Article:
Here you will find the Long Poem Book IV - Part 03 - The Senses And Mental Pictures of poet Lucretius

Book IV - Part 03 - The Senses And Mental Pictures

Bodies that strike the eyes, awaking sight. 
From certain things flow odours evermore, 
As cold from rivers, heat from sun, and spray 
From waves of ocean, eater-out of walls 
Around the coasts. Nor ever cease to flit 
The varied voices, sounds athrough the air. 
Then too there comes into the mouth at times 
The wet of a salt taste, when by the sea 
We roam about; and so, whene'er we watch 
The wormword being mixed, its bitter stings. 
To such degree from all things is each thing 
Borne streamingly along, and sent about 
To every region round; and Nature grants 
Nor rest nor respite of the onward flow, 
Since 'tis incessantly we feeling have, 
And all the time are suffered to descry 
And smell all things at hand, and hear them sound. 
Besides, since shape examined by our hands 
Within the dark is known to be the same 
As that by eyes perceived within the light 
And lustrous day, both touch and sight must be 
By one like cause aroused. So, if we test 
A square and get its stimulus on us 
Within the dark, within the light what square 
Can fall upon our sight, except a square 
That images the things? Wherefore it seems 
The source of seeing is in images, 
Nor without these can anything be viewed. 

Now these same films I name are borne about 
And tossed and scattered into regions all. 
But since we do perceive alone through eyes, 
It follows hence that whitherso we turn 
Our sight, all things do strike against it there 
With form and hue. And just how far from us 
Each thing may be away, the image yields 
To us the power to see and chance to tell: 
For when 'tis sent, at once it shoves ahead 
And drives along the air that's in the space 
Betwixt it and our eyes. And thus this air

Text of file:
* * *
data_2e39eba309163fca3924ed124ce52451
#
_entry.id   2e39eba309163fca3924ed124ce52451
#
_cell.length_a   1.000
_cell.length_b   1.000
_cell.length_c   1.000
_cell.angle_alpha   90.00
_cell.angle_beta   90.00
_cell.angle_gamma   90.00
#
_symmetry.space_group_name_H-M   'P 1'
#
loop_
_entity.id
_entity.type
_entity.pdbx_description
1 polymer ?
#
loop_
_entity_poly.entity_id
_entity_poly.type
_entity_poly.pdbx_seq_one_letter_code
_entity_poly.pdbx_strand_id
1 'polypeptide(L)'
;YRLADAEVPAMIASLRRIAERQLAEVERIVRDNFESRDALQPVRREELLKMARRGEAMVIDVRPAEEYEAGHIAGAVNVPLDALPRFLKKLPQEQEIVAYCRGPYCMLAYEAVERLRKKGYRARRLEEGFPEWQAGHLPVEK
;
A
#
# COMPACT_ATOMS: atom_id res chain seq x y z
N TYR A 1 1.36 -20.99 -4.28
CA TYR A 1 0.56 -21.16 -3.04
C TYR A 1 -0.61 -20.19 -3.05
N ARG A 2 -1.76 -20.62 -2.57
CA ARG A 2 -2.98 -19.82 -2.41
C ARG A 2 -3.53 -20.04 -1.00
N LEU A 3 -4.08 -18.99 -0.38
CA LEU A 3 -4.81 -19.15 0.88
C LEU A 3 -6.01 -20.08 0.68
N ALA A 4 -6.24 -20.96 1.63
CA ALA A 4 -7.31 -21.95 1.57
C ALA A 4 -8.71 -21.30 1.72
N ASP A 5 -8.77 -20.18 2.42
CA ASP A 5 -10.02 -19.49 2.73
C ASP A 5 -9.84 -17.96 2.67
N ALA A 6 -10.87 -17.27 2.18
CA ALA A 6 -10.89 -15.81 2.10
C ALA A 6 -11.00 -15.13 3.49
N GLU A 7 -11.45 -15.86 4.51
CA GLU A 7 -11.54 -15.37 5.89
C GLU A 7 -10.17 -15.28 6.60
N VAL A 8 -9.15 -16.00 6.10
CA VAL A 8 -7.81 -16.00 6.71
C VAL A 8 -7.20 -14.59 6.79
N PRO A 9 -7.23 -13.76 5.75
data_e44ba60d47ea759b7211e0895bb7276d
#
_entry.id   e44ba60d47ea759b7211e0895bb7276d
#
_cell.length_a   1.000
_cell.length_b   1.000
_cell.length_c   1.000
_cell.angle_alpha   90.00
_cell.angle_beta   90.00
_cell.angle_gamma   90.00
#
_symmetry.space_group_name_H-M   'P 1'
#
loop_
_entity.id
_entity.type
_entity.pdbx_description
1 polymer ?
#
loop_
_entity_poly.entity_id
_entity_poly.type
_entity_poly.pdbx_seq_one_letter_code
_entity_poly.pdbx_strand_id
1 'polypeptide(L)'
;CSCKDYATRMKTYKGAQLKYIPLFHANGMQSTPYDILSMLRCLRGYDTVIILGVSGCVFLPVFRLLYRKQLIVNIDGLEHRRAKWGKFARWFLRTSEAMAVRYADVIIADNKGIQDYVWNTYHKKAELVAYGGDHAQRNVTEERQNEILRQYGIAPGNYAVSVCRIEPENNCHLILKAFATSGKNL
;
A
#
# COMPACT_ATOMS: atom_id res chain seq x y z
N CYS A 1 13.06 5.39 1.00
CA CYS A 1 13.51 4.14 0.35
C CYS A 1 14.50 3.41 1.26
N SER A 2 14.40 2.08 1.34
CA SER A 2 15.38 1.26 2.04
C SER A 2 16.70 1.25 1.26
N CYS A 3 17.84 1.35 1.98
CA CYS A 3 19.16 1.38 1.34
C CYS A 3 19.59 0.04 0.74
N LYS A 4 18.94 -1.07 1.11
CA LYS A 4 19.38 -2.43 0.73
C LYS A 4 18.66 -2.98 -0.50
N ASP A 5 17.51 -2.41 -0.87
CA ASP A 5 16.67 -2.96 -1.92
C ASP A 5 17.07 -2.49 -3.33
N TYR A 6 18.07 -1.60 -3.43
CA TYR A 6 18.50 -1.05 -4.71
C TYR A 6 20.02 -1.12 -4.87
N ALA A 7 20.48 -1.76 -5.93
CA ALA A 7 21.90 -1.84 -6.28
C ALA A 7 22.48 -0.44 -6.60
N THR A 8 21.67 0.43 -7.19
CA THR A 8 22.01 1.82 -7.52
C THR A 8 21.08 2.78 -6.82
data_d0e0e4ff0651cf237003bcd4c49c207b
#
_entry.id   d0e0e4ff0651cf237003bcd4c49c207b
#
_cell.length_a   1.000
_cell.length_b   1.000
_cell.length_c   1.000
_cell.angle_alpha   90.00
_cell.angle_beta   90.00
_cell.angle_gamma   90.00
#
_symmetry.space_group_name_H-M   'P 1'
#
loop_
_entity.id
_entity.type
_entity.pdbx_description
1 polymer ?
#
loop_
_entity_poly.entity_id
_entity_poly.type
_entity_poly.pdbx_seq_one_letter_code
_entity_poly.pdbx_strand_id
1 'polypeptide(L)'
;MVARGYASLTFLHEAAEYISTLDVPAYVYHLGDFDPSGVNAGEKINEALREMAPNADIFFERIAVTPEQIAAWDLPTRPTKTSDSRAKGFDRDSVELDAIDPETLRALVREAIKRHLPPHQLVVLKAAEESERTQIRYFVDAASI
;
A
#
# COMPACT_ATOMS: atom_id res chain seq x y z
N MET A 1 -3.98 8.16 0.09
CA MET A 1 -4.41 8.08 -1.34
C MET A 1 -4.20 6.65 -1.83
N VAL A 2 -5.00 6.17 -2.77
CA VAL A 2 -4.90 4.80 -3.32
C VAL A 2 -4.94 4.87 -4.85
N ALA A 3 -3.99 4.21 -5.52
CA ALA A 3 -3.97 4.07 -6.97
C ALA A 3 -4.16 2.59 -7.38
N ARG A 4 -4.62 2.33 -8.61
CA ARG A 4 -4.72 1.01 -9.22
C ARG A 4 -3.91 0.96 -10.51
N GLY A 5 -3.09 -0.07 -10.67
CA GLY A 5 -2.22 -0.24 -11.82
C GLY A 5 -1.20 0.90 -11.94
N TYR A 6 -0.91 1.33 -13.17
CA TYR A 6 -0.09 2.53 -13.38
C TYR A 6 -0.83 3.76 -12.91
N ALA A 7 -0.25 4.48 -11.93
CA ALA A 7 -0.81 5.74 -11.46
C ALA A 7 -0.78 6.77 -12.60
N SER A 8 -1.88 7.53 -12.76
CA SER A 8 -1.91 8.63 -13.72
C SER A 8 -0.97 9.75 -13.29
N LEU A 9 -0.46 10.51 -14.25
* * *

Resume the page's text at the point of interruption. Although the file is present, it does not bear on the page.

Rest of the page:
All glides athrough our eyeballs, and, as 'twere, 
Brushes athrough our pupils and thuswise 
Passes across. Therefore it comes we see 
How far from us each thing may be away, 
And the more air there be that's driven before, 
And too the longer be the brushing breeze 
Against our eyes, the farther off removed 
Each thing is seen to be: forsooth, this work 
With mightily swift order all goes on, 
So that upon one instant we may see 
What kind the object and how far away. 

Nor over-marvellous must this be deemed 
In these affairs that, though the films which strike 
Upon the eyes cannot be singly seen, 
The things themselves may be perceived. For thus 
When the wind beats upon us stroke by stroke 
And when the sharp cold streams, 'tis not our wont 
To feel each private particle of wind 
Or of that cold, but rather all at once; 
And so we see how blows affect our body, 
As if one thing were beating on the same 
And giving us the feel of its own body 
Outside of us. Again, whene'er we thump 
With finger-tip upon a stone, we touch 
But the rock's surface and the outer hue, 
Nor feel that hue by contact- rather feel 
The very hardness deep within the rock. 

Now come, and why beyond a looking-glass 
An image may be seen, perceive. For seen 
It soothly is, removed far within. 
'Tis the same sort as objects peered upon 
Outside in their true shape, whene'er a door 
Yields through itself an open peering-place, 
And lets us see so many things outside 
Beyond the house. Also that sight is made 
By a twofold twin air: for first is seen 
The air inside the door-posts; next the doors, 
The twain to left and right; and afterwards 
A light beyond comes brushing through our eyes, 
Then other air, then objects peered upon 
Outside in their true shape. And thus, when first 
The image of the glass projects itself, 
As to our gaze it comes, it shoves ahead 
And drives along the air that's in the space 
Betwixt it and our eyes, and brings to pass 
That we perceive the air ere yet the glass. 
But when we've also seen the glass itself, 
Forthwith that image which from us is borne 
Reaches the glass, and there thrown back again 
Comes back unto our eyes, and driving rolls 
Ahead of itself another air, that then 
'Tis this we see before itself, and thus 
It looks so far removed behind the glass. 
Wherefore again, again, there's naught for wonder 

In those which render from the mirror's plane 
A vision back, since each thing comes to pass 
By means of the two airs. Now, in the glass 
The right part of our members is observed 
Upon the left, because, when comes the image 
Hitting against the level of the glass, 
'Tis not returned unshifted; but forced off 
Backwards in line direct and not oblique,- 
Exactly as whoso his plaster-mask 
Should dash, before 'twere dry, on post or beam, 
And it should straightway keep, at clinging there, 
Its shape, reversed, facing him who threw, 
And so remould the features it gives back: 
It comes that n